In the orthogonal cutting, the shear surface and the blade-scuff interface are used as boundaries to determine the temperature distribution of the chips. Because the temperature distribution on the rake face has a decisive influence on the wear of the tool, the working state of the tool, and the friction between the blades and the scrap, sufficient attention and research are needed. So far, there are mainly two different analysis methods for the temperature distribution on the shear plane. The first method focuses on the average temperature on the shear plane, and the other method is an analytical method represented by Hahn and Weiner. Hahn believes that cutting can be regarded as the process of moving a planar heat source on an infinite body. This planar heat source is at a certain angle to the direction of cutting motion, and the temperature distribution on it can directly replace the temperature distribution on the shear surface. It can be seen that the Hahn method does not consider the different directions of movement of the workpiece and the chip. Weiner largely avoided this simplification that caused the analysis model to be inconsistent with the actual situation. However, he still assumed that the vertical cutting surface of the chip flowed out, and the temperature at the intersection of the shear surface and the surface to be machined was room temperature. In order to avoid the above-mentioned unreasonable simplification and estimate the error caused by the assumption, the author proposes a new simplified boundary condition, analyzes the temperature distribution on the shear plane according to the Weiner model, and compares the temperature distribution under different shear planes. The analysis results agree with the actual cutting temperature.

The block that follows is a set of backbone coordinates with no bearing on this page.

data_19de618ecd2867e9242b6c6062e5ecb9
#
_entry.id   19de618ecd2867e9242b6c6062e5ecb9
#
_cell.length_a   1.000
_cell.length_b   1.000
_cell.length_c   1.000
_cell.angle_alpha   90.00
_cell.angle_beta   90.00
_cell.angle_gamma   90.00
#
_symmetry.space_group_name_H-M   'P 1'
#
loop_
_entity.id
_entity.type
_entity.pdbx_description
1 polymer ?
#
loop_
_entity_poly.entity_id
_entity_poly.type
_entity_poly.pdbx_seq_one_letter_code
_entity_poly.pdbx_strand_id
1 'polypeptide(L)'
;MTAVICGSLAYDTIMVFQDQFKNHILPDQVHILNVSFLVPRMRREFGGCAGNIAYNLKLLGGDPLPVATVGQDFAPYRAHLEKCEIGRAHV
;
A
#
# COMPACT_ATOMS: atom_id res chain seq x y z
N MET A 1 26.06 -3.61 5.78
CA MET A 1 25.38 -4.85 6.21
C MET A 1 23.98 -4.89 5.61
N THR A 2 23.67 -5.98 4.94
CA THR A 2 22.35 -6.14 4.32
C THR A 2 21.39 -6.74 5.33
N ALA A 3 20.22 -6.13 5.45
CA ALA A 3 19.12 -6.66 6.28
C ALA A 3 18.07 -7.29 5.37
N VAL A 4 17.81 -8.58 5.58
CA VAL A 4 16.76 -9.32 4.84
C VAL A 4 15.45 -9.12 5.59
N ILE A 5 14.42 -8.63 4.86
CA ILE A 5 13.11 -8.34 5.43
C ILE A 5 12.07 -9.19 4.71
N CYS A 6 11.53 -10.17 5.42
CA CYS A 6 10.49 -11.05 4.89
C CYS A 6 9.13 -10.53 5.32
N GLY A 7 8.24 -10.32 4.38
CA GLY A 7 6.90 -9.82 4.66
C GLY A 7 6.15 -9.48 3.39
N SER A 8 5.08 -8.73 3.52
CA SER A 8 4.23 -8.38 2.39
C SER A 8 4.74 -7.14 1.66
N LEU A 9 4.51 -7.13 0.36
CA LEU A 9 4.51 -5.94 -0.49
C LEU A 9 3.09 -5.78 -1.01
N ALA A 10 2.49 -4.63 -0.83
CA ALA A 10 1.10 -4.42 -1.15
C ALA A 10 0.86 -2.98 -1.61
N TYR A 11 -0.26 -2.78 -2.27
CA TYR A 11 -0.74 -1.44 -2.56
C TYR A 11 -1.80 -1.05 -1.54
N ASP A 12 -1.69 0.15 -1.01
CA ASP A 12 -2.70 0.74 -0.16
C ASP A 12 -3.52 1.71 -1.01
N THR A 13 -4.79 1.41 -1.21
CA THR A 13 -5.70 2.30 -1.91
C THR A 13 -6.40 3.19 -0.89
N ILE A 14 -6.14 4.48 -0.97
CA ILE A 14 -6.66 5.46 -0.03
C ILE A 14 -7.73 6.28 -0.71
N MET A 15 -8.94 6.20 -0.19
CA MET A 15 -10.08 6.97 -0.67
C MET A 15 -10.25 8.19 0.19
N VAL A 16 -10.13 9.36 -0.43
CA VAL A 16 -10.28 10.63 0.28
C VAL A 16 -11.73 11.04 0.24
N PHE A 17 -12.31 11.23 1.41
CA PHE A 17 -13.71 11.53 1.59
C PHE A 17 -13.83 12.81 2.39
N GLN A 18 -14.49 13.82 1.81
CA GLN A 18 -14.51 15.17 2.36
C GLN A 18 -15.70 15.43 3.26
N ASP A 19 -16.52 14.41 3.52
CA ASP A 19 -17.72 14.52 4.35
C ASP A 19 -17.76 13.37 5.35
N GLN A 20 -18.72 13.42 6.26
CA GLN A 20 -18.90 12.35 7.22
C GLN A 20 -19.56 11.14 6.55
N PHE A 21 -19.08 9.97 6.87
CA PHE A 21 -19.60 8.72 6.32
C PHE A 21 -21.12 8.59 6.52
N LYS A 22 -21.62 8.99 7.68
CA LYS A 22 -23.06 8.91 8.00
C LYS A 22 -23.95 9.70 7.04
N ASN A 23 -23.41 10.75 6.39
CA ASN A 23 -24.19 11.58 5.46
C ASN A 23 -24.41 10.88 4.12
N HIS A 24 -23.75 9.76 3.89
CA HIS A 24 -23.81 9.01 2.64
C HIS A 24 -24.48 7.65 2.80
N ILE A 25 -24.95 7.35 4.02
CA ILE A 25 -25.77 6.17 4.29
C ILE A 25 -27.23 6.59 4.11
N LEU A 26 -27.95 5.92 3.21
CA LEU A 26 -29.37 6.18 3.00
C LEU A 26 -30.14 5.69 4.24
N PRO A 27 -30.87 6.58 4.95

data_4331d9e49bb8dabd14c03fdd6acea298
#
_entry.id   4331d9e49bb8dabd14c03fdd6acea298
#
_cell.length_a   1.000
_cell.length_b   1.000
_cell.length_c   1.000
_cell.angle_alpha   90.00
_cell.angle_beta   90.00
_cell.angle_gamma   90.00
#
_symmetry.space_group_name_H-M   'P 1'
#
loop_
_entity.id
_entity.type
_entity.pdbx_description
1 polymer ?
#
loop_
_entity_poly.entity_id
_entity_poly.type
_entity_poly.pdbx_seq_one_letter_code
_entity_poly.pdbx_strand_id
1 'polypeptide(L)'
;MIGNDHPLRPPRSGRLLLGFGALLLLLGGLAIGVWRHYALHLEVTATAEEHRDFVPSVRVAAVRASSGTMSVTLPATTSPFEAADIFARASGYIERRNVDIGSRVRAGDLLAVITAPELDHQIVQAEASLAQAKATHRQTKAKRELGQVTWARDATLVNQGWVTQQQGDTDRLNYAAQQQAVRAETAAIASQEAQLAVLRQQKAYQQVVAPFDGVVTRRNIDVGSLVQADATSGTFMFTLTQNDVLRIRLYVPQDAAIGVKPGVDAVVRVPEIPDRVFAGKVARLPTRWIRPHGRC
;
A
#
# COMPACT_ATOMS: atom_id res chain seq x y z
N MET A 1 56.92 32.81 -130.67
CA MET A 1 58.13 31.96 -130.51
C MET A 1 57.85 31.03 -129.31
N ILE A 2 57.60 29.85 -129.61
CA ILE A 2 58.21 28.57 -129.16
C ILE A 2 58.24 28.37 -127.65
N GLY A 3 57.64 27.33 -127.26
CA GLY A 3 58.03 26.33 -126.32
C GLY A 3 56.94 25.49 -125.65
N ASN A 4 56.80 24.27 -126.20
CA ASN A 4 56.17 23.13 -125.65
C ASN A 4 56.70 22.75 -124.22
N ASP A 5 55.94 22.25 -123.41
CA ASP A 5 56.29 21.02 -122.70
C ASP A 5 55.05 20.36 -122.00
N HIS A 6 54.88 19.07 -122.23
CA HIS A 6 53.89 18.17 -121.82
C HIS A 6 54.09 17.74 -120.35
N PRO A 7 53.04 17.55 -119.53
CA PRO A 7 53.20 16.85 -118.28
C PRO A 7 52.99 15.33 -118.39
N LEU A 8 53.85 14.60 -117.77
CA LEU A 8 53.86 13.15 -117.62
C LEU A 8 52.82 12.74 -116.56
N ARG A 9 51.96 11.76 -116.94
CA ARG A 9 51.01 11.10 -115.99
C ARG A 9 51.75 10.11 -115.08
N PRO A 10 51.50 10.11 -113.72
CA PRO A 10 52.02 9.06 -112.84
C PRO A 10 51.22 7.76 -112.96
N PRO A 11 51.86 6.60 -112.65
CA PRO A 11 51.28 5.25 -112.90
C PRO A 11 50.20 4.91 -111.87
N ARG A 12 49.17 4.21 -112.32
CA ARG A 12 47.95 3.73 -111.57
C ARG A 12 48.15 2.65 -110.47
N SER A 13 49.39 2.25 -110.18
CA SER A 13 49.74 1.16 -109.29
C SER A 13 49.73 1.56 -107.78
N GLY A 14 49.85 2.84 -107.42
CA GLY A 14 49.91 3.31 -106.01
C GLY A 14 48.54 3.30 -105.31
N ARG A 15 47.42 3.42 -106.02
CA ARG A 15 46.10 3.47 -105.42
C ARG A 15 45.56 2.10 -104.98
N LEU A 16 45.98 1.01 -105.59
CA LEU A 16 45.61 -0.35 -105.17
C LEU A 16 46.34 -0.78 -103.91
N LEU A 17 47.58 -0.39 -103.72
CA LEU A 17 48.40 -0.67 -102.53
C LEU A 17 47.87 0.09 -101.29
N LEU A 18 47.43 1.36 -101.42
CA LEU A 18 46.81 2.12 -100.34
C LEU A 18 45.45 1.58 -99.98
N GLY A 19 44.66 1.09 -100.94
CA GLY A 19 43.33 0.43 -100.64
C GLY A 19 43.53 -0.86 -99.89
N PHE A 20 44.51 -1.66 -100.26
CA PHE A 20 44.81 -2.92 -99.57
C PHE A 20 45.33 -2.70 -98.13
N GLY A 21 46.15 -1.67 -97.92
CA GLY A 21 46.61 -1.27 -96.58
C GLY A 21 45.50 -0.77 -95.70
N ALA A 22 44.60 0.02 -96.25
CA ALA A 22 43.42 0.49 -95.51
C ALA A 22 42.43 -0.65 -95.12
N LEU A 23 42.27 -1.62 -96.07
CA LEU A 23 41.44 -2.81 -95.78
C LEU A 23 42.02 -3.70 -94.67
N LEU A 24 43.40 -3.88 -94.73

Fig. 1 The temperature distribution on the shear plane of the chip model 1 with orthogonal continuous chip formation Fig. 1 shows the cutting model of orthogonal continuous chip. The workpiece moves at a speed v relative to the cutting edge and is perpendicular to it. The cutting thickness hD, the chip thickness hch, and the chip flow rate at the rake face are vch. From the continuity of the material, Vt = vchhch, and the swarf process is represented by all the swarf speeds. This determines the plastic deformation of the workpiece material at a certain flow stress value. Since the heat source for the cutting motion is a uniform planar heat source, it can be assumed that the knife-swarf interface friction heat generation is also a uniform planar heat source. According to the above cutting process model, the heat transfer in the direction of motion can be further set as the control equation of the cutting temperature on the workpiece is